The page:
For those at the opposite end of the risk spectrum, those with high scores, the risk is extremely high. A score of six yields almost a one in five (18.2%) chance of a stroke per year, which is a very compelling reason to be on an anticoagulant. Even for those with scores of four or five, the risks are high, with a one in twelve (8.5%) or one in eight (12.5%) risk, respectively.

The CHADS2 system is simple and easy to use, but research has shown that it fails to consider some stroke risk factors. One significant frustration for patients and doctors is where patients have a stroke even though they had a CHADS2 score of zero or one and thus were not on Coumadin. What can account for those who have a CHADS2 score of zero or one but still have a stroke? Are there some risk factors missing from CHADS2 that could explain this?

The CHADS2 risk factors were originally identified through “trial cohorts”, groups being studied who shared common characteristics, and as a result, some potential risk factors may not have been identified.

What the Birmingham researchers found

While CHADS2 is the most common guideline used, this newly-published research from Dr. Gregory Lip in the United Kingdom (University of Birmingham Centre for Cardiovascular Sciences, City Hospital, Birmingham) and colleagues there and in The Netherlands (Department of Cardiology, Maastricht University Medical Centre), adds new criteria that refine the current scoring systems by identifying factors that were not noted in the original systems.

The researchers analyzed data for patients in the Euro Heart Survey on Atrial Fibrillation who had been discharged from the hospital without anticoagulation and for whom stroke outcomes were known one year later. In this analysis, patients averaged 66 years of age, and about 60 per cent were male and 40 per cent female. The researchers used evidence-based UK National Institute for Health and Clinical Excellence (NICE) guidelines on AF management and tested them against CHADS2, the Framingham risk assessment, and other tools.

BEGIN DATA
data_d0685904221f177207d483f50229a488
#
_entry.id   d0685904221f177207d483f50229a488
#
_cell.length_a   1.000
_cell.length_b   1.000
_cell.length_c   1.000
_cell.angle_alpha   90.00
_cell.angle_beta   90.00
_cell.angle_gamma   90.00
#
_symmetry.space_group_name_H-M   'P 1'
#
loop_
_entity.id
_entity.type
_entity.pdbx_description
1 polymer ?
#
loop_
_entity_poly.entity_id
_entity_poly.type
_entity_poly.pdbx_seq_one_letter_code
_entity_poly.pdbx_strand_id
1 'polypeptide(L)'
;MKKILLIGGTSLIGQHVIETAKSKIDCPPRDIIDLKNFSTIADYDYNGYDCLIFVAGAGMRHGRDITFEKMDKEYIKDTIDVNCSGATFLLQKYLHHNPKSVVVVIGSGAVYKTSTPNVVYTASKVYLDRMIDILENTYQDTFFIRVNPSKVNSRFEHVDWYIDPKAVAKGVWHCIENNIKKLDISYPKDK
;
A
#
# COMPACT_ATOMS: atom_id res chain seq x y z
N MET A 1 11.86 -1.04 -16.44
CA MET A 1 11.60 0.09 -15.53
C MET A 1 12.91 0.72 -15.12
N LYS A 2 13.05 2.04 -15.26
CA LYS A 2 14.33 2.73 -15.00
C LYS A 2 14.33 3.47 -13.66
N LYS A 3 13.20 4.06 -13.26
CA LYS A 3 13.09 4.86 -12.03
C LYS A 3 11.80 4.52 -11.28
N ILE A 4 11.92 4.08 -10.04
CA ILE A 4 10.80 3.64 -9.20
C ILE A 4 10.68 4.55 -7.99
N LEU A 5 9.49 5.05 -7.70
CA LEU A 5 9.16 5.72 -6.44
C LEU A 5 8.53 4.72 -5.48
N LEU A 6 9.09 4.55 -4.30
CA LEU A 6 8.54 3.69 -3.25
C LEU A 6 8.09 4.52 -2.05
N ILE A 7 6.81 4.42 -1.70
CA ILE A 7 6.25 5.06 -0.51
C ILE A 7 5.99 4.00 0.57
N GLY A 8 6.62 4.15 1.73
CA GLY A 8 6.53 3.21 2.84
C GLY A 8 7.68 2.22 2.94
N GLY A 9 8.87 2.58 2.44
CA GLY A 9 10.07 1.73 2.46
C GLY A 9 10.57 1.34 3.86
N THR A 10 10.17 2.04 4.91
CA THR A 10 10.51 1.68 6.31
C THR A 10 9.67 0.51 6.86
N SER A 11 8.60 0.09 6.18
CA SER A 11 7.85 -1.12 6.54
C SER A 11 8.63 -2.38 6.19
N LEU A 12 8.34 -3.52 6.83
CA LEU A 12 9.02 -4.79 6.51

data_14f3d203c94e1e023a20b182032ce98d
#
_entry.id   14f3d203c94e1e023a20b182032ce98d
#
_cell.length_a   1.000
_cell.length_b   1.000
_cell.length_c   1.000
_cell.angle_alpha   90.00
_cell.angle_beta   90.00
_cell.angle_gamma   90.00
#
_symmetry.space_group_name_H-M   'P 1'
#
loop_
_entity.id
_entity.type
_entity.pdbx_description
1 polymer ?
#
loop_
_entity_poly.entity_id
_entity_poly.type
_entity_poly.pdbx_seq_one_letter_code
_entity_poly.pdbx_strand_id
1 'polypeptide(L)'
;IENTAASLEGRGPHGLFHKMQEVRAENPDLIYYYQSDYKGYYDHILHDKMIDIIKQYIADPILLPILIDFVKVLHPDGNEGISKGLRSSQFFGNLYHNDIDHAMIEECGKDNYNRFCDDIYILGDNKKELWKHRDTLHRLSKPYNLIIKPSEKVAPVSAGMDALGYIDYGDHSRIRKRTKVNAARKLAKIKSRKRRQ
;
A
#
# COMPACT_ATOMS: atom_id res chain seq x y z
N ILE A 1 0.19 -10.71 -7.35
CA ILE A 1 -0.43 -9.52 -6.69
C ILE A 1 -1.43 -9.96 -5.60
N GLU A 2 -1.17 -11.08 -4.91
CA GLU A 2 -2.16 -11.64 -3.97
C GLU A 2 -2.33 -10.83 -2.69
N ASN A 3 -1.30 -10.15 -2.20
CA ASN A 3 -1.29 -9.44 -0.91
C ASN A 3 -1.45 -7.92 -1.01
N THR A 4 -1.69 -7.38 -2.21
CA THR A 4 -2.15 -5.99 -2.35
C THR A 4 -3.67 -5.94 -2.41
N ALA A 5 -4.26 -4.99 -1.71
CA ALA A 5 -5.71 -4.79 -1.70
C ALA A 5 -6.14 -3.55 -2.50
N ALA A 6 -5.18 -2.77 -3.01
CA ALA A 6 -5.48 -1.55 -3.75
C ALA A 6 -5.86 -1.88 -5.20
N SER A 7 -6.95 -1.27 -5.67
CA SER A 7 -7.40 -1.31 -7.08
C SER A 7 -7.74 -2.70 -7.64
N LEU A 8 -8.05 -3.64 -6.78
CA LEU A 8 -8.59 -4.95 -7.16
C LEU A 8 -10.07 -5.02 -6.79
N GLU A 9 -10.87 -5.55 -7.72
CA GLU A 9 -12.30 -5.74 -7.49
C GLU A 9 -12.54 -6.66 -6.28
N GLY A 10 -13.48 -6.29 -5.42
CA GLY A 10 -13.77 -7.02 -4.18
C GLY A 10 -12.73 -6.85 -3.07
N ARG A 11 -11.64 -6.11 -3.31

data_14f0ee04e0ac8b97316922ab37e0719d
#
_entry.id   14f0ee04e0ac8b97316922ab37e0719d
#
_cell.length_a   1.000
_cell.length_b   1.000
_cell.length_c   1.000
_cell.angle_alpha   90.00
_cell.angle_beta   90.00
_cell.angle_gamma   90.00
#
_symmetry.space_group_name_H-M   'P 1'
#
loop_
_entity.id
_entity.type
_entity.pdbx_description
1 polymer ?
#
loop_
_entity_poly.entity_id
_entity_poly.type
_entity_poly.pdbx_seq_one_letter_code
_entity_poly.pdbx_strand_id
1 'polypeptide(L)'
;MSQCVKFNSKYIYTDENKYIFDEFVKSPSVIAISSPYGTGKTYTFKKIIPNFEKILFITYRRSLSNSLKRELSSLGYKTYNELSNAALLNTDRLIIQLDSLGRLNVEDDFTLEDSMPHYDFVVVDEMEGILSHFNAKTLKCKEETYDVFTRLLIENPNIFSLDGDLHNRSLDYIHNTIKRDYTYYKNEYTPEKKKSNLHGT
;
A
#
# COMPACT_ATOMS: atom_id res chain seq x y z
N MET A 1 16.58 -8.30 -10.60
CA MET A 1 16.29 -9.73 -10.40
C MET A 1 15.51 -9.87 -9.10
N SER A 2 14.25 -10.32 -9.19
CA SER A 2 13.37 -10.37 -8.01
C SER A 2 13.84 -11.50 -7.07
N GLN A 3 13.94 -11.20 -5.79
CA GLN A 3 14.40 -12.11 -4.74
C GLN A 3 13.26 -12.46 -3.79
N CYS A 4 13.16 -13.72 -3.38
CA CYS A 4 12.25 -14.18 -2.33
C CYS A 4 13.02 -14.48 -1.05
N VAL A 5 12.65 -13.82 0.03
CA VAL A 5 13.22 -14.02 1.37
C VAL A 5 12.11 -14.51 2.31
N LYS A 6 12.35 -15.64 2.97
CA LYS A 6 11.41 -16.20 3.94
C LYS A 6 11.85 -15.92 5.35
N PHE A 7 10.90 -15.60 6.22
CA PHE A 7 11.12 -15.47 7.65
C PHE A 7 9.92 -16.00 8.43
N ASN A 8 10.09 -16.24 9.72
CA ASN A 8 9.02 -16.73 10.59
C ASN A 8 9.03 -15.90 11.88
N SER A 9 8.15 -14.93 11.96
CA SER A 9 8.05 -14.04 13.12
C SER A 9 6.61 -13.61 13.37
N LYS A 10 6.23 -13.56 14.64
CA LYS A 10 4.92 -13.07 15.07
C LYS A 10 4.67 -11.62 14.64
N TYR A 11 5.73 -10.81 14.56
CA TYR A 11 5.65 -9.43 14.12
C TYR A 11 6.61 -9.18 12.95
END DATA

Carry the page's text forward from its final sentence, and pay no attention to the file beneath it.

When the researchers reviewed the existing study data, they found additional stroke risk factors, including:

  • Female gender
  • Age 65–74
  • Vascular diseases, including coronary artery disease (CAD), heart attack (myocardial infarction), peripheral artery disease (PAD), and complex aortic plaque

Based on these risk factor findings, they proposed a new approach that appears to more accurately predict stroke risk. They called it the “2009 Birmingham Schema.”

How the new Birmingham schema affects people with AF

The researchers found that simply tagging risk as being high, intermediate, or low, as in CHADS2, left too many gray areas. Since an intermediate score allowed for either aspirin or Coumadin (warfarin), this was “sometimes used as an excuse not to prescribe warfarin,” the study authors said.

In analyzing the Euro Heart data with various tools, up to 60% of patients were classified as intermediate risk by the classical 2001 version of CHADS2. The new Birmingham schema classified only 15% as intermediate risk, while about three-fourths were classified as high risk and needing warfarin.

Since low risk patients get only aspirin, it is important to be sure they really are low risk. In the new schema, those categorized as low risk truly were, with no thromboembolic (TE) events (a clot that plugs a blood vessel). In contrast, 1.4% of those categorized as low risk with CHADS2 had TE events

The Birmingham schema is based on two groups of risk factors:

  • Definitive risk factors — prior history of stroke or TIA and/or age 75 or older
  • Combination risk factors — high blood pressure, heart failure, diabetes, age 65–74, female gender, and vascular disease, which includes coronary artery disease and heart attacks

The researchers noted that high blood pressure was the most prevalent stroke risk factor (67.3%), followed by coronary artery disease (38.4%).

This new Birmingham schema has two ways of evaluating risk, both of which are slightly more complicated to remember and use than the simpler CHADS2:

  • CHA2DS2-VASc Scoring System (Table 4)
  • Flow Chart for Use of Oral Anticoagulation for Stroke Prevention in AF (Table 5)